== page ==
And now we come to my fourth and last post about linguistics podcasts, which I promised almost two weeks ago. You get two for the price of one here — well, more like 2¼ for the price of one, as we will be discussing not only the oldest and best linguistic podcast, Lexicon Valley, but also the Freakonomics podcast, which includes a few episodes about linguistics, much to everyone’s surprise.
Lexicon Valley has been an every-two-weeks podcast for 68 months (a century in podcast terms). Originally hosted by the skilled and entertaining Bob Garfield and Mike Vuolo, the show has now been hosted by John McWhorter for a year and a half. McWhorter is perhaps the leading popular American linguist and was an outstanding choice for this show. He manages to straddle the line between academe and the general public with aplomb, much as the late lamented Isaac Asimov used to do in many other fields, especially science. McWhorter’s voice rings with well-deserved authority (he is a professor at Columbia with a couple dozen excellent books to his name, some more academic and some definitely popularized). Like Asimov, McWhorter is a true polymath, as can be seen by the fact that he teaches not only linguistics but also comparative literature, music theory, philosophy, American studies, and who knows what else.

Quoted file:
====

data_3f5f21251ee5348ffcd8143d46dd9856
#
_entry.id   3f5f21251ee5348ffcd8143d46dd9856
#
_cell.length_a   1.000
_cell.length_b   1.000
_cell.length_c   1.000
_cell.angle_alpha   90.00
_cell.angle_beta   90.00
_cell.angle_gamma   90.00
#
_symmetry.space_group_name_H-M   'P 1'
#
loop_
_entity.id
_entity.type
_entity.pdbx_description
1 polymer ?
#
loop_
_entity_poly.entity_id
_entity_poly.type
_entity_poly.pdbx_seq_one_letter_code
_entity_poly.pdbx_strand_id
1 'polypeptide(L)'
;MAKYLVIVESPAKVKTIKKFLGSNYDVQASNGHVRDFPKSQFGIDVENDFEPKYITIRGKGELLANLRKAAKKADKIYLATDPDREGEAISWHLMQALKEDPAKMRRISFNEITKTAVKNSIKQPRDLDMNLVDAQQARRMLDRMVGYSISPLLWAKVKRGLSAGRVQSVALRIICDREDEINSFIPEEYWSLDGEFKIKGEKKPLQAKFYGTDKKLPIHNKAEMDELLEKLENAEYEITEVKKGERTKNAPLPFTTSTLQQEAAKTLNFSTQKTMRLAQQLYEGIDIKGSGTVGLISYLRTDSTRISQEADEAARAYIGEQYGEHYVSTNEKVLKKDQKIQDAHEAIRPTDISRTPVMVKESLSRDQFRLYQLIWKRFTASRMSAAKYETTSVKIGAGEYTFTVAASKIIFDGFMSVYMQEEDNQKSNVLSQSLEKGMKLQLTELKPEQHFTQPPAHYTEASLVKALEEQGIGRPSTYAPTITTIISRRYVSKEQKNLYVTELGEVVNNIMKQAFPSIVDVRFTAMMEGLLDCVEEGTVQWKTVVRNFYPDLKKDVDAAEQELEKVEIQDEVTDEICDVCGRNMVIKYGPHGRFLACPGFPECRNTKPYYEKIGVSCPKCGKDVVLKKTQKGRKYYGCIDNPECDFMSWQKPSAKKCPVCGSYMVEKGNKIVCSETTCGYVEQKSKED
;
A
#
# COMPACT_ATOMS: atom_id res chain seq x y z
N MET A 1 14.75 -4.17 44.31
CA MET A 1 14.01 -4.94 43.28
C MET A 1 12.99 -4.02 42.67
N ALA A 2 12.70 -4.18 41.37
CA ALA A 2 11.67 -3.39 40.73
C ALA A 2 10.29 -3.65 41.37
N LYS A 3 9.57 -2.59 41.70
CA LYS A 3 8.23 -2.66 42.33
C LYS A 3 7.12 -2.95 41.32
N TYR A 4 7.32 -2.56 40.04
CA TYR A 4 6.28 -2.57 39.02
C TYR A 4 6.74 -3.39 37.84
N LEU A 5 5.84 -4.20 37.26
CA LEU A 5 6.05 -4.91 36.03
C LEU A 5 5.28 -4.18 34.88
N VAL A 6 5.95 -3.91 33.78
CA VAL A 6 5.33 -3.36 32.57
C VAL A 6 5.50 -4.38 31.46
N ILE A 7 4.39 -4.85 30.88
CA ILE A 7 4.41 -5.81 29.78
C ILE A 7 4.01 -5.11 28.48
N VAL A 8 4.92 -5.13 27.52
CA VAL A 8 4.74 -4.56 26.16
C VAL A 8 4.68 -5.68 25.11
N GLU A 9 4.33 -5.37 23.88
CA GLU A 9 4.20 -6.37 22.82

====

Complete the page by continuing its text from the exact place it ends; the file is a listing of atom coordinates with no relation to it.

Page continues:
The Lexicon Valley podcast under McWhorter (sometimes with guests, sometimes without) spans a huge variety of fascinating topics, so you’ll just have to listen to the podcast. Some of his colleagues consider some of his theories a bit strange, but so what? — hear what he has to say anyway. Here is a randomly selected list of the titles of eight of his recent shows:
- Are Emojis a Language?
- Billy and me went to the store. Deal with it.
- Language lessons of past presidents.
- Black like us.
- Like, why do we use like so much?
- The language of female friendships.
- Is there a Jewish way of talking?
- Este No Es Parqueo: A Brief Ode to Spanish.
As you can tell from these titles, the emphasis here is not on the technical aspects of linguistics but rather on topics with popular appeal, such as sociolinguistics. That’s how it should be. And McWhorter is always understandable and entertaining, so listen to him — and read him as well!
OK, so what about Freakonomics? If you’ve read any of the books with that title, you expect topics in behavioral economics and the like in their podcasts. The linguistic podcasts are indeed related to that theme, but you may have to work a bit to see the connection. Three episodes from last month are thoroughly linguistic in nature:
- Why don’t we all speak the same language?
- What would be the best universal language?
- Why learn Esperanto?
All three of these are well done and worth listening to. The third is downright inspiring, IMHO, especially if you have dismissed Esperanto (or, worse yet, don’t know what it is).